Trump said that the federal government is conducting a “very powerful investigation” into Guillén’s killing and offered support for legislation her family supports to address sexual harassment in the U.S. military.
“We’re going to look into it very powerfully, and we already have started, as you know,” Trump told the family, saying the Department of Justice and military were investigating the matter. “We’ll get to the bottom of it. Maybe things can come out that will help other people in a situation like Vanessa.”
The Army specialist went missing from the Texas military base in late April. Her remains were found more than two months later, on June 30, buried 20 miles away from Ford Hood near a lake.
Authorities suspect another soldier, Aaron Robinson, in Guillén’s death. Robinson killed himself on July 1 after he was confronted by police.
His girlfriend, Cecily Ann Aguilar, has been charged with conspiracy to tamper with evidence by assisting in discarding Guillén’s body. Aguilar pleaded not guilty earlier this month.
Guillén’s family says that she had been harassed by another soldier at the military base but didn’t report it out of fear of retaliation, claims that the military is currently investigating.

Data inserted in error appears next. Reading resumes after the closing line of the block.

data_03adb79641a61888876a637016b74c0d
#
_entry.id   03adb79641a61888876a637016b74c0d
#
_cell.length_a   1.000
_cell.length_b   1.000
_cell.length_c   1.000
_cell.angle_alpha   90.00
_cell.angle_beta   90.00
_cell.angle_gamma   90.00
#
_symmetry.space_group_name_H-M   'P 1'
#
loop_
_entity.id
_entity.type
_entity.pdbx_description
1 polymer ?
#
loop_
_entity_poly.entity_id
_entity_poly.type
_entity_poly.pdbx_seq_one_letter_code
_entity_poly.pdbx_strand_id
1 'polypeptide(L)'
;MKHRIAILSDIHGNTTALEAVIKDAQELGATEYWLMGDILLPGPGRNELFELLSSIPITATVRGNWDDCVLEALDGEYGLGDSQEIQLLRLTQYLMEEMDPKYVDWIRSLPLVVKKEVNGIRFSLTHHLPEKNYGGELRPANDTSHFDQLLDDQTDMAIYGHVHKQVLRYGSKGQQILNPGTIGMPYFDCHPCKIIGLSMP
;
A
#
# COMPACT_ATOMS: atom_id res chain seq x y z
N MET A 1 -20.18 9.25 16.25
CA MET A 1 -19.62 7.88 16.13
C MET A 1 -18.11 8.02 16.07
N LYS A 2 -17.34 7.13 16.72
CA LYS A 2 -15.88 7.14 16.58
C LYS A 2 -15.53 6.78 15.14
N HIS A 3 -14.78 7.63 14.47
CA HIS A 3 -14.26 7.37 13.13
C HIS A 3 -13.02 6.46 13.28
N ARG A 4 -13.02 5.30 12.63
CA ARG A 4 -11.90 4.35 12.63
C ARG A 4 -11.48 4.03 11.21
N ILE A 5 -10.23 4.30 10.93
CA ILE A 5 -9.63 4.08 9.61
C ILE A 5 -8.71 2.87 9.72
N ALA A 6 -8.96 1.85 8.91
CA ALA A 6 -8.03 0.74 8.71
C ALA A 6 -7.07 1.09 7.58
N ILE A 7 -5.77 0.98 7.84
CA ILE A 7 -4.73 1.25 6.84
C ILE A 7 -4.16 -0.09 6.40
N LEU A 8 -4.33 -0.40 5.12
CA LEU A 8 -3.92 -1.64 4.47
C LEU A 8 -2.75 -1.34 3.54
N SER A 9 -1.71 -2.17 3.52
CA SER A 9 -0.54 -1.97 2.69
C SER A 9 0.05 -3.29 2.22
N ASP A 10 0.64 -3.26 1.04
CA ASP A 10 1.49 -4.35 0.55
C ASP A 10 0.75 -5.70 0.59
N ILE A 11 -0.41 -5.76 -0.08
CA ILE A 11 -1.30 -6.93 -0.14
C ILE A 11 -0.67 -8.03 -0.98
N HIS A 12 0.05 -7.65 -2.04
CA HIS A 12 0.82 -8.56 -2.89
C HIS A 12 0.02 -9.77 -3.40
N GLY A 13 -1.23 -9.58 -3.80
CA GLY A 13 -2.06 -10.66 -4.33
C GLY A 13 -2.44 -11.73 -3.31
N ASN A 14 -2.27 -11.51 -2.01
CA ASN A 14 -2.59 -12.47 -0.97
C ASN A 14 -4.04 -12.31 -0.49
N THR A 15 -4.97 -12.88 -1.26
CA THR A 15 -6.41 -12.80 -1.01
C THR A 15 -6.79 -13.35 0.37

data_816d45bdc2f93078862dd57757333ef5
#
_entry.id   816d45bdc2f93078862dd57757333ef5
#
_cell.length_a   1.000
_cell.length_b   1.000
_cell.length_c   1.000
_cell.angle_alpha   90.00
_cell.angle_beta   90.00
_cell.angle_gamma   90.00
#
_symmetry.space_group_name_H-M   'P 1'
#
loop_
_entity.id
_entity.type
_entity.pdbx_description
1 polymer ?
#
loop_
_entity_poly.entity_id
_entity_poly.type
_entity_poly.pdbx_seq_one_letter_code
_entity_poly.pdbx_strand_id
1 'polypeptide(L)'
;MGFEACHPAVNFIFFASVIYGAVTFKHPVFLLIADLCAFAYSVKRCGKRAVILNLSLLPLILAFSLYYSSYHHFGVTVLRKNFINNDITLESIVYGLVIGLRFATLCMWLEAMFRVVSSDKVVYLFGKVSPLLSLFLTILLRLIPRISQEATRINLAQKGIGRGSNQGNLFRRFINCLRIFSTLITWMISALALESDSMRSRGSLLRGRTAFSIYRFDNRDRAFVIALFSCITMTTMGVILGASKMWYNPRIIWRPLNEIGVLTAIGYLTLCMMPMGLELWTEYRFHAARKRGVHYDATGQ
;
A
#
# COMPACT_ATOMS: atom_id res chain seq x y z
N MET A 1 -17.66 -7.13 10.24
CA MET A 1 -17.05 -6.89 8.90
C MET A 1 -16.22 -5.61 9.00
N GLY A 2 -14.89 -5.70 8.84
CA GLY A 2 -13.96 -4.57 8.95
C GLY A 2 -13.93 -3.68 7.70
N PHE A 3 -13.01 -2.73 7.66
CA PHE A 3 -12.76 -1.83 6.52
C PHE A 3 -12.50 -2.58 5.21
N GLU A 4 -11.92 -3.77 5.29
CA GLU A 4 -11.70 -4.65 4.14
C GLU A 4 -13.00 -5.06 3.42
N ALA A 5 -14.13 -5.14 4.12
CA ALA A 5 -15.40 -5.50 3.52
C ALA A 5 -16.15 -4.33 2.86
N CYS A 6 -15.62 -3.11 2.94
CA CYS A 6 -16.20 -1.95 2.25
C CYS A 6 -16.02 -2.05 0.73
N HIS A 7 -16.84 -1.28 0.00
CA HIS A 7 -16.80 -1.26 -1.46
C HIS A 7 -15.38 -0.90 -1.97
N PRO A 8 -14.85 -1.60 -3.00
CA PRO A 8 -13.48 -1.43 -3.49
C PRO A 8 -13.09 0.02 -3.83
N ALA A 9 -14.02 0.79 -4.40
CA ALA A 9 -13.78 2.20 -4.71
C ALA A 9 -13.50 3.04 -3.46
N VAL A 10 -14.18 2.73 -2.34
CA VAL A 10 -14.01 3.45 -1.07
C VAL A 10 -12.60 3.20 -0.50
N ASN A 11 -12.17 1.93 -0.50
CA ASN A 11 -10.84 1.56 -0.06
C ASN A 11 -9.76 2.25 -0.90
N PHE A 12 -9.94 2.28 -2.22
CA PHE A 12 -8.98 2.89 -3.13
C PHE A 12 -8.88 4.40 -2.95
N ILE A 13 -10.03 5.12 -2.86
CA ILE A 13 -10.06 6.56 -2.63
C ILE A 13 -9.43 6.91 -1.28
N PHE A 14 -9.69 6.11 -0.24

On Thursday, the U.S. Army named an independent review panel consisting of five experts who will investigate whether personnel at Ford Hood enabled a climate of sexual harassment and discrimination to take hold on the base.
Trump met with Guillén’s mother, father and two sisters and Natalie Khawam, the attorney representing them.
Gloria Guillén, Vanessa’s mother, said through a translator that her daughter’s story is the “story of the whole nation.” She grew tearful at times during the meeting.
The family was in Washington, D.C., to raise support for the #IamVanessaGuillen bill, which Khawam says would allow active-duty service members to file sexual harassment and assault claims to a third party instead of through the chain of command.
“We need reform. We need a bill,” Khawam said during the meeting with Trump. The president, who asked several questions about Guillén’s case, said they would have his support in pushing for the legislation and reform to the system.
The president at one point during the meeting also offered to assist Guillén’s family with funeral costs in a personal capacity.
Thursday’s meeting was not on the president’s official schedule but news reports had indicated that the meeting was expected.